One time, in second grade, my teacher said we were forming a foundation. That all the math and english and history we were learning may have seemed simple compared to what our older siblings were doing but it was a necessary foundation. Like a basement. We needed to learn the simple math so that later on algebra and those weird graphing formulas would make, at least, a little bit of sense.

So, too with the books one reads as a child. These shape the type of reader you’re going to be as an adult, arguably they shape the type of person you’re going to be. The books you read as a young person inform you what your favourite genres are, where in the house you like to be when reading. That last one is very important.

And so, to that mind, we thought we’d dedicate the next week to children’s books. The close forebear to young adult. The ones you read as a child that stuck with you all through high school and college and working and other adult stuff. Or the children’s books you’ve discovered now, as an adult or young adult, that still strike that chord. To get the week started we’ve each written up a little blurb on our favourite books from our childhood and we would love it if you would share your favourites with us as well.


Alexander and the Terrible, Horrible, No Good, Very Bad Day by Judith Viorst

I can always relate to this book, no matter at what age. Everyone has bad days. Sometimes it’s a very bad day. And every once in a blue moon you might have a terrible, horrible, no good, very bad day. We’ve all been there, Alexander. But don’t worry, there’s always tomorrow.

Island of the Blue Dolphins by Scott O’Dell

The thing that always stuck with me about this book was when Karana talked for the first time after being left on her own. Can you imagine not having to talk for weeks? For months? Silence would take on an entirely different thing once you stop talking. Plus, the ingenuity of this girl was astonishing to me when I first read it. It’s like the girls’ version of Hatchet.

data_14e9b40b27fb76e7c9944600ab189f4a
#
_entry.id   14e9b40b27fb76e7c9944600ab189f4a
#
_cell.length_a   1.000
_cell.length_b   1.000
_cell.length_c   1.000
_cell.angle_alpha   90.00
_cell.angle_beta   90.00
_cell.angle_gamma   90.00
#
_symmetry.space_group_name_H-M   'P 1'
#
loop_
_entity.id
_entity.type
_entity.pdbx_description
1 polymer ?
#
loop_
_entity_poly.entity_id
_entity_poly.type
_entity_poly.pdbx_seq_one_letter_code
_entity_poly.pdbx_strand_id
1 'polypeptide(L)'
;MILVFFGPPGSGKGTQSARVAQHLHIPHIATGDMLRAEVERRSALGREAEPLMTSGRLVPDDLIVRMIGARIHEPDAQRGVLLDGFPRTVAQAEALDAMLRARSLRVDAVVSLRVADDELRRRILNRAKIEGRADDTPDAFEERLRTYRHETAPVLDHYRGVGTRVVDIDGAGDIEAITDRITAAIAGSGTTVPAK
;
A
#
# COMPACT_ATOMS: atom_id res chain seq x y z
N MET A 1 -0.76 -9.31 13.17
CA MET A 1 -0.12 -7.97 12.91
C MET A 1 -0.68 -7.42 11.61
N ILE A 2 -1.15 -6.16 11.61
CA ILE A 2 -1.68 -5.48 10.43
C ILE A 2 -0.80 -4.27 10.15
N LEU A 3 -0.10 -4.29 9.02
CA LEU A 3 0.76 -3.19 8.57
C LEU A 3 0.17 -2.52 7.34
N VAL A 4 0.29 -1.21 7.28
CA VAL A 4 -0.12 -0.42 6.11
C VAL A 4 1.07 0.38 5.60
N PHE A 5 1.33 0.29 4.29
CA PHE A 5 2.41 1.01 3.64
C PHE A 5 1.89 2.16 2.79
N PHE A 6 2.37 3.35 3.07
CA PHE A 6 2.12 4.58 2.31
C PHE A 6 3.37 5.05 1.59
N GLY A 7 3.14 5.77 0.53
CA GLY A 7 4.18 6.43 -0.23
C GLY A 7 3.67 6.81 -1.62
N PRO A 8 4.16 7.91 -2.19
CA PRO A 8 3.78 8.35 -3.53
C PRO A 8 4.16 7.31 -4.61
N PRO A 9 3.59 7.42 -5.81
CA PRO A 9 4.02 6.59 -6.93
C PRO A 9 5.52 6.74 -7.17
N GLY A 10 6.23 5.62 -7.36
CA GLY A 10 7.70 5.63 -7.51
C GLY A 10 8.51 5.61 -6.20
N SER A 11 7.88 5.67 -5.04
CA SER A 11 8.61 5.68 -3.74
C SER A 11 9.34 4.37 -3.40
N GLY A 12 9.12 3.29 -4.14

The Babysitters Club and The Babysitters Little Sister series by Ann M Martin

These books were my obsession when I was a kid. I was part of both fan clubs and received all these “special” Babysitters Club items monthly, along with my new books. I had all of the BSC dolls (Claudia and Stacey were my favorites to play with, while my best friend at the time always wanted to be Kristy). And when the movie came out – oh, boy. My mom could *not* drive fast enough to the theater. I refuse to believe Mary-Ann and Logan did not end up together and everyone is still friends and they all are immensely successful wherever they are now.


The True Confessions of Charlotte Doyle by Avi

I remember when I read this book in 5th grade even now. It was one of those situations where it was supposed to take a few weeks and I read it all in a night. It changed the way I looked at kids books and young adult books, because it had a girl who kicked butt and took charge. It had a girl who was smart and capable and knew what she wanted and was willing to sacrifice to get it. Too few children’s books have a heroine like this, and it made me feel like a little bit less of a freak for being a tomboy and preferring getting dirty to playing dolls.

The Pushcart War by Jean Merrill

This is still one of my favorite books, and I’ve never been able to figure out why it stuck with me like it did.  It was a book with adult characters about the problems in their adult lives. As a kid, I know I wouldn’t have understood the depth and political commentary this book gives. But I do know that I loved the story and the characters. Jean Merrill took what could have been a silly fun story (which the book still is) and gave it a resonance that is still with me so many years later.